Before I dive into Fire Emblem: Three Houses, one of my most anticipated titles this year, I want to take rewind a bit to July 2017, the day I got my Switch.
It may sound weird to feel nostalgic for a summer that was only 2 years ago, but here we are. That spring when the Switch launched, I started saving up my grad student cash and began the hunt for the system (remember how they were so hard to find back then?). It was July by the time I got one. I ended up getting a 3-game bundle that included Breath of the Wild, Mario Kart 8 Deluxe, and a weird but stylish game that one of my friends recommended to me: Splatoon 2.
I came for the ’90s Nickelodeon revival vibe, but I stayed for the Splatfests.
Those summer nights my wife and I took turns with the controller as we rushed our way through match after match. It was a good idea to have those Splatfests on the weekends because we stayed up way later than we probably should. My wife got really good at Turf War, too, even better than me. Breath of the Wild was obviously a masterpiece of a single-player game, but that summer Splatoon 2 was a serious contender for tying for my favorite Switch game. Any game that gets my wife wanting to play with me I’ll always consider high on my ranking list.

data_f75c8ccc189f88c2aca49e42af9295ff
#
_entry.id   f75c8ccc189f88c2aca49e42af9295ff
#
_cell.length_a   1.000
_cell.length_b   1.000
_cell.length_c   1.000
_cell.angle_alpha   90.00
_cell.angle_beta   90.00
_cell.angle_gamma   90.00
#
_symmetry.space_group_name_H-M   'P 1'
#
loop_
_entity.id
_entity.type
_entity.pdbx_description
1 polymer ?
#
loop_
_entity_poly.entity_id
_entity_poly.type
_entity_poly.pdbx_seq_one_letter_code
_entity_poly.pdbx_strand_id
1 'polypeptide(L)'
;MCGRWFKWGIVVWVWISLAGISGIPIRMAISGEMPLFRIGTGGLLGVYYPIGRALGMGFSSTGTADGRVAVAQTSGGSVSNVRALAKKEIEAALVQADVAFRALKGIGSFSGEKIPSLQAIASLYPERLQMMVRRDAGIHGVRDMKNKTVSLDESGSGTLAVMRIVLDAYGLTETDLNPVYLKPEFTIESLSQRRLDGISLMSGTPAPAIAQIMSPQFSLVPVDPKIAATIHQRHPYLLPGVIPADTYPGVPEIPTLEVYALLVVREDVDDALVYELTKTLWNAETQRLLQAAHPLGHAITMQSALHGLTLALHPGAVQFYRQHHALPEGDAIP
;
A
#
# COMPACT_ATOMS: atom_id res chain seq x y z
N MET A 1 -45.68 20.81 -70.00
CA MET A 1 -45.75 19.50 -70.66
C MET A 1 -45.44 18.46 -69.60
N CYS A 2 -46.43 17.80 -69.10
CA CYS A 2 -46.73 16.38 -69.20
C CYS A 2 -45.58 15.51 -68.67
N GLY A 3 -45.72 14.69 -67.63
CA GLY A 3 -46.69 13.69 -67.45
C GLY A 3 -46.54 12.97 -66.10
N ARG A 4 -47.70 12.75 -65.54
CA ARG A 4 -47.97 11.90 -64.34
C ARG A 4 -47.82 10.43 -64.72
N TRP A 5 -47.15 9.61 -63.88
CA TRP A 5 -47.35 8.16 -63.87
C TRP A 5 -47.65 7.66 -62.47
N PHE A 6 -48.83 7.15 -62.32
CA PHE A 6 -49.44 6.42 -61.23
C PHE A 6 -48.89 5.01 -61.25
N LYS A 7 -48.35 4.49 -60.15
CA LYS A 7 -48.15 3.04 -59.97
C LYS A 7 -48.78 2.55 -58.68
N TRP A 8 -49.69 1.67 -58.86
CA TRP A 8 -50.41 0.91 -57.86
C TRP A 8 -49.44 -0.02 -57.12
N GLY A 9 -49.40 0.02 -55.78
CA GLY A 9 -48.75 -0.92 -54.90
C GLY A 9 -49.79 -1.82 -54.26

Long after that summer had passed and I’d exhausted the other modes — Octo Canyon, Salmon Run, and dabbling in Ranked Mode (though I lost most of those matches), the Splatfests always had me coming back. I loved the themed fights, the banter between Pearl and Marie, the dance party in Inkopolis Square, but most of all I enjoyed Shifty Station.
Shifty Station was a special stage unique to each event. Each one had a gimmick that kept the stage in flux – from large moving floor tiles to massive paint rollers that fly off into the enemy’s turf when shot. They made a new one of these for each and every Splatfest. It’s hands-down my favorite part of Splatoon 2.
Don’t get me wrong, the regular stages are fun, too, but once you learn a stage’s layout and underlying strategy, each match starts to feel the same. The Shifty Stations, on the other hand, have all these moving parts that make you think on your feet and change your strategy on the fly. They become these chaotic frenzies of color.
Get a few Japanese players on your team, and the adrenaline rush of that soundtrack, and Splatfests become this unstoppable joyride. These little celebrations are just too good to allow them to die. We probably won’t experience an official Splatfest until Splatoon 3 happens, and that game may not even release during the Switch’s lifetime.
However, the silver lining to it all is that the game’s last update features an overhaul to the Private Match mode, where fans can make their own private Splatfests, including all the unique ink colors and all the Shifty Stations! I’m amazed to see Nintendo hand the reigns of unofficial events over to its fans. And I’m so happy that Nintendo supported this game for so long, much longer than I anticipated.
If you need me, I’ll be on the Splatoon subreddit looking for open fan Splatfest matches.